Balance in recovery. It is an everyday struggle for me. I was a heroin addict in the tenderloin, a place where balance and recovery do not exist. When I first got clean, a little over a year ago, I thought as long as I didn’t use drugs everything would be simple and easy. Since getting clean, I have found that my addiction manifests in many other ways besides drugs. I can take almost any facet of my life and ignore it, or on the opposite end, obsess in it. For me, this has been a struggle with relationships, food, self care, and mental health. If you have a loved one struggling with addiction, check out this piece on helping someone who doesn’t want help with addiction: http://addictionrehabblog.com/5-things-can-help-drug-addict-doesnt-want-help/
Navigating relationships has been hands down one of the most challenging aspects of recovery for me. Whether it is a friendship, family relationship, or an intimate relationship, nothing brings out my insecurities and bad behavior quicker than dealing with people I care about. When it comes to intimate relationships, I have a history of dropping my friends in recovery and my program of self care for a person just to find myself miserable and discontent. In reality I think most of us strive to have a relationship with another human being. So how do we find balance? This has been the million dollar question for me. I am currently in my first relationship where I have maintained a healthy balance. It’s not always easy and it goes against my instincts. There are several things that I must be mindful of everyday. Going to meetings and staying connected with my fellowship has been very important. It’s so easy to just stop going to meetings and hanging out with sober friends when you have the option of spending all that time with your significant other. Everyday I make a decision to go to a meeting before I spend time with my girlfriend and it has been a good choice. As well, continuing to meet with my sponsor and regularly engage in step work has been so important. When I stop doing step work, my behavior deteriorates and I stop being accountable. That behavior transfers over to my relationship and that’s when problems happen. I have found that putting my self care and recovery first, before my relationship, only results in me having a better and healthier relationship.
Since I have stopped using drugs, I have found myself using overeating or poor eating habits to cover the way I feel many times. To be honest, the first 9 months I was clean I literally ate everything and anything. I found myself getting to a point where I felt sluggish and bad, and I believed it was having an effect on my mental health and recovery as well. I don’t have a strict diet by any means, but I do try to be mindful of my eating habits and choices on a daily basis. I make an effort to just try and have at least one healthy meal a day and to drink more water. It’s amazing how much better you feel when you drink a normal amount of water and limit your junk food intake. Although I am not perfect, a small change in my eating practices has had a great impact on the way I feel physically, mentally, and about where I am in my recovery.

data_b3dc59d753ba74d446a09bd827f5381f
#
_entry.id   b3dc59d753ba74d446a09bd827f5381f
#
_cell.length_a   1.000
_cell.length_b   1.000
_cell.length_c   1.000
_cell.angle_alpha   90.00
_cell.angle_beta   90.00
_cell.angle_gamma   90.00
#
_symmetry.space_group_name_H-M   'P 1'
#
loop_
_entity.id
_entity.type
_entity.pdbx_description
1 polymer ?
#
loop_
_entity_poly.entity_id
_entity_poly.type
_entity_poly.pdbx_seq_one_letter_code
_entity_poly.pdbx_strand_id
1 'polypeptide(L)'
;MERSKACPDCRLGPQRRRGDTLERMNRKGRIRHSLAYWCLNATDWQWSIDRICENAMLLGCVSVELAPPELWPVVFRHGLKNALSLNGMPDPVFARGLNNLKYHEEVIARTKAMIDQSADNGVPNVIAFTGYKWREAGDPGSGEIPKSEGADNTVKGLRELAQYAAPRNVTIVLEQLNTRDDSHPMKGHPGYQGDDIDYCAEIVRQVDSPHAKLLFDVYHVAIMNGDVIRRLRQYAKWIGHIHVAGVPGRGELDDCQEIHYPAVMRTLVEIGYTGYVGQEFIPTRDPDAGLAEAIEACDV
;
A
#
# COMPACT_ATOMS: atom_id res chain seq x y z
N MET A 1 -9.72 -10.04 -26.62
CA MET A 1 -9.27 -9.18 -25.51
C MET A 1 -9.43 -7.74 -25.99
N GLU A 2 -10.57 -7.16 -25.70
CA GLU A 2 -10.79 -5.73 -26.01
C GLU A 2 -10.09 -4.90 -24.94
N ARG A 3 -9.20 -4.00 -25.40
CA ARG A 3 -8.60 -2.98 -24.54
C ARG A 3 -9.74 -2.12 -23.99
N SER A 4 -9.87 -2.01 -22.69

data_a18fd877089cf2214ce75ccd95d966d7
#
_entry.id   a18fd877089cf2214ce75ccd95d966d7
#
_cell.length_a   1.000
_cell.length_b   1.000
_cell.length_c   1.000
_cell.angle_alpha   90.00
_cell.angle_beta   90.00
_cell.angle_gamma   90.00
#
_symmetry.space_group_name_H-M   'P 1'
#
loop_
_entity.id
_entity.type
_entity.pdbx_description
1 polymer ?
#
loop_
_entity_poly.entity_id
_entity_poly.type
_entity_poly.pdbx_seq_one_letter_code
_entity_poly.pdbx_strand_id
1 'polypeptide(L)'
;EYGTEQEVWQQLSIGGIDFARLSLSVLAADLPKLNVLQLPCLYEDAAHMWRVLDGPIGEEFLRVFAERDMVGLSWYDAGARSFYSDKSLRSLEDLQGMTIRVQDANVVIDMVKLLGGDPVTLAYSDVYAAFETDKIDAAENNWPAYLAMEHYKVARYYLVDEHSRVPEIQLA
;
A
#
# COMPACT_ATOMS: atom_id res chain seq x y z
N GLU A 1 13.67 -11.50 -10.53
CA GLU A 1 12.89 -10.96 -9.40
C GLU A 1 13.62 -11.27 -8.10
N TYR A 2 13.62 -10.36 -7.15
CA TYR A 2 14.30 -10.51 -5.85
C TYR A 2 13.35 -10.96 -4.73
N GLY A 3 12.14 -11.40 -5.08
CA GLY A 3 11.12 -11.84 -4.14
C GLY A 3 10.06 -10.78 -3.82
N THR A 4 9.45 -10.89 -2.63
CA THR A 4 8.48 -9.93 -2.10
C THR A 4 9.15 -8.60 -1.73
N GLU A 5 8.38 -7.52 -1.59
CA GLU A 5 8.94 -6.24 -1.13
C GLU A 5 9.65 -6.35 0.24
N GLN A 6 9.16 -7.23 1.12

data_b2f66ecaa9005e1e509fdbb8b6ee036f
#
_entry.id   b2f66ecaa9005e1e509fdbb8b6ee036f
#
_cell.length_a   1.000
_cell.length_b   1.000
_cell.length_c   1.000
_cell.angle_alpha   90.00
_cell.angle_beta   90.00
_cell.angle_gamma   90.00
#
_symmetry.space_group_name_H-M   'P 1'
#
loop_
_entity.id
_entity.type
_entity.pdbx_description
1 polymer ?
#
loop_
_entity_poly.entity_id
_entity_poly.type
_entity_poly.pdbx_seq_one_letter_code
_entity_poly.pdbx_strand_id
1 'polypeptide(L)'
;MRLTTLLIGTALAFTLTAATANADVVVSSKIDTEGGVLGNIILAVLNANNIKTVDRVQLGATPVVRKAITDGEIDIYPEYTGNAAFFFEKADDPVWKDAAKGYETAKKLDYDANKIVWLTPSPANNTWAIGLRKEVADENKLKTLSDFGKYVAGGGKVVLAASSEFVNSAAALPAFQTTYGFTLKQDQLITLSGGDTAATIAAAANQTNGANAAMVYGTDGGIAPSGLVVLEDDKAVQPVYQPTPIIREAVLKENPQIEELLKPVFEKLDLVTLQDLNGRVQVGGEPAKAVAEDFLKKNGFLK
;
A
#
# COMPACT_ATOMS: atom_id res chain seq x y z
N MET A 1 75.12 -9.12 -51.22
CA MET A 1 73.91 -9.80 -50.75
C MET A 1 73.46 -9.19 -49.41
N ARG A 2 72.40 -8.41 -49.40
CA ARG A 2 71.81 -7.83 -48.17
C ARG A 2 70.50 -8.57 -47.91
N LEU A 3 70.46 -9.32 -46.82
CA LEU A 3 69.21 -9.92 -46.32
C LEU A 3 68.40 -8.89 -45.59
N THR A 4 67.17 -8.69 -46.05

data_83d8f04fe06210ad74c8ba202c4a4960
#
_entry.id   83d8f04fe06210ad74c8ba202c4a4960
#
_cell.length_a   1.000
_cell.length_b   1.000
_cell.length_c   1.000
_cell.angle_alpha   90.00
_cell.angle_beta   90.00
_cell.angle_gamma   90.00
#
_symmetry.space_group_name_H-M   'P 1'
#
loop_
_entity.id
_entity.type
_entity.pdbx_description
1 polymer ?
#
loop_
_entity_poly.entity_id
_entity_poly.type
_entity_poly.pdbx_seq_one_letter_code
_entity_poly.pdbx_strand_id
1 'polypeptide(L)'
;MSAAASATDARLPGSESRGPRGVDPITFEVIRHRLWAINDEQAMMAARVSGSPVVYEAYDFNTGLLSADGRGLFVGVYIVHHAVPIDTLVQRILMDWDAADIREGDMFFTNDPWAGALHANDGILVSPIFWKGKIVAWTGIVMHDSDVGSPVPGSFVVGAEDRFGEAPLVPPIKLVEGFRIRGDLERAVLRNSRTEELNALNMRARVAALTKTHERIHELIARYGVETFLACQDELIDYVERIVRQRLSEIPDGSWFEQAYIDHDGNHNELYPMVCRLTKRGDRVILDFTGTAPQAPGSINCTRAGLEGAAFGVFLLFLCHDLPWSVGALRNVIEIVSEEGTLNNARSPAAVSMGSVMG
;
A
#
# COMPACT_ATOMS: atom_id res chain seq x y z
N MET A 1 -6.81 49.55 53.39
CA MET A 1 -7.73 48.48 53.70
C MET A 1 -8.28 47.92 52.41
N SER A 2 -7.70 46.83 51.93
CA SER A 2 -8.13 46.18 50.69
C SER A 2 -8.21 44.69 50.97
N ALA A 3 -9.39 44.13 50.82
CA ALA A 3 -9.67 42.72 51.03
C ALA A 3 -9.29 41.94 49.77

Just like healthy relationships and diet, self care was something I never dealt with in my addiction. It has become one of the most crucial and challenging parts of my recovery. There are endless aspects and outlets of self care. For me self care was so overwhelming, as it is for so many of us new in recovery, I had to start with the simplest of things. In the beginning, it was literally reminding myself to brush my teeth, make my bed, wake up by a certain time and many other things normal people just do. Little by little repetitively doing those basic tasks helped me to start build the beginnings of self esteem. After building that foundation, I got to discover what self care meant to me. Self care for me always includes the basics like doing my step work, going to meetings, and meeting with my sponsor, but there is so much more. That is the part you get to discover for yourself and it has been so rewarding for me. I was sitting with my sponsor one day and he asked me “What do you love to do?”. I didn’t have an answer for him because it had been so long since I had engaged in any positive activity that meant something to me. That question was stuck in my head. I looked back in my life to the things I had loved to do growing up. Mountain Biking and Baseball. I knew if I really wanted to I could achieve participating in both of those activities. I started saving for a bike and I joined a baseball league. When I was in my addiction I never thought I would do either of those again. For me those activities are entirely about self care. When I am having a rough day or feeling uncomfortable, I go on a ride. That is what taking care of myself looks like for me. Taking some time to think about what self care looks like for you, and making a plan of action around those goals will be so rewarding.
Balance in my recovery is something I will continue to struggle with. I keep working on it everyday and to me that’s all that matters.